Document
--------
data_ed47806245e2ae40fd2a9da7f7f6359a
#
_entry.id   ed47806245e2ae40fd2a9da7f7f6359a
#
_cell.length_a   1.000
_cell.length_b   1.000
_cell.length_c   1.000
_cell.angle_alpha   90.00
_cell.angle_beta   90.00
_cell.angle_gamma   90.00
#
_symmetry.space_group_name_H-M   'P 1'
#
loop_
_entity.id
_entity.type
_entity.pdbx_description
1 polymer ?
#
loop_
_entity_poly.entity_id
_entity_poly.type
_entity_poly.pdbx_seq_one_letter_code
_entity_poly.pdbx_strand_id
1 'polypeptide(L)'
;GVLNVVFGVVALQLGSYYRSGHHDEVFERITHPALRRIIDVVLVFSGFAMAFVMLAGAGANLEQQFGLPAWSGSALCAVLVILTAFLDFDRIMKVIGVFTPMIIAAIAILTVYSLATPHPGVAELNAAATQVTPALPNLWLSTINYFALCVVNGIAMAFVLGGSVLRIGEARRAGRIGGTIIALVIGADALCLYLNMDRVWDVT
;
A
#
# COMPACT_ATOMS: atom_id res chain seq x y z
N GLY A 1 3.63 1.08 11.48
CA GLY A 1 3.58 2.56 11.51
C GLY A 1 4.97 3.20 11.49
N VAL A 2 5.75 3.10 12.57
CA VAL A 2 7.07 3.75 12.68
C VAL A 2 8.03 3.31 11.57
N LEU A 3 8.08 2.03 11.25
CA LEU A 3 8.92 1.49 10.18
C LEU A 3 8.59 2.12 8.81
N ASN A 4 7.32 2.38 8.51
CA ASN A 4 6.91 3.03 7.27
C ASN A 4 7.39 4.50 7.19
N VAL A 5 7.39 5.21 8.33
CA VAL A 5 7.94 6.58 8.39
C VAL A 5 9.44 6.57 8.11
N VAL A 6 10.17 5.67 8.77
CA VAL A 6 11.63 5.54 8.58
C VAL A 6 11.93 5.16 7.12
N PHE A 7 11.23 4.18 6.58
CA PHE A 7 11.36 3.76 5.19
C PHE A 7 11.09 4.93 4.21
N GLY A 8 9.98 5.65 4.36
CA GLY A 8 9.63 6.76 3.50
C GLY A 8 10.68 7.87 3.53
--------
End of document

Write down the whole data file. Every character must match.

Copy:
data_ed47806245e2ae40fd2a9da7f7f6359a
#
_entry.id   ed47806245e2ae40fd2a9da7f7f6359a
#
_cell.length_a   1.000
_cell.length_b   1.000
_cell.length_c   1.000
_cell.angle_alpha   90.00
_cell.angle_beta   90.00
_cell.angle_gamma   90.00
#
_symmetry.space_group_name_H-M   'P 1'
#
loop_
_entity.id
_entity.type
_entity.pdbx_description
1 polymer ?
#
loop_
_entity_poly.entity_id
_entity_poly.type
_entity_poly.pdbx_seq_one_letter_code
_entity_poly.pdbx_strand_id
1 'polypeptide(L)'
;GVLNVVFGVVALQLGSYYRSGHHDEVFERITHPALRRIIDVVLVFSGFAMAFVMLAGAGANLEQQFGLPAWSGSALCAVLVILTAFLDFDRIMKVIGVFTPMIIAAIAILTVYSLATPHPGVAELNAAATQVTPALPNLWLSTINYFALCVVNGIAMAFVLGGSVLRIGEARRAGRIGGTIIALVIGADALCLYLNMDRVWDVT
;
A
#
# COMPACT_ATOMS: atom_id res chain seq x y z
N GLY A 1 3.63 1.08 11.48
CA GLY A 1 3.58 2.56 11.51
C GLY A 1 4.97 3.20 11.49
N VAL A 2 5.75 3.10 12.57
CA VAL A 2 7.07 3.75 12.68
C VAL A 2 8.03 3.31 11.57
N LEU A 3 8.08 2.03 11.25
CA LEU A 3 8.92 1.49 10.18
C LEU A 3 8.59 2.12 8.81
N ASN A 4 7.32 2.38 8.51
CA ASN A 4 6.91 3.03 7.27
C ASN A 4 7.39 4.50 7.19
N VAL A 5 7.39 5.21 8.33
CA VAL A 5 7.94 6.58 8.39
C VAL A 5 9.44 6.57 8.11
N VAL A 6 10.17 5.67 8.77
CA VAL A 6 11.63 5.54 8.58
C VAL A 6 11.93 5.16 7.12
N PHE A 7 11.23 4.18 6.58
CA PHE A 7 11.36 3.76 5.19
C PHE A 7 11.09 4.93 4.21
N GLY A 8 9.98 5.65 4.36
CA GLY A 8 9.63 6.76 3.50
C GLY A 8 10.68 7.87 3.53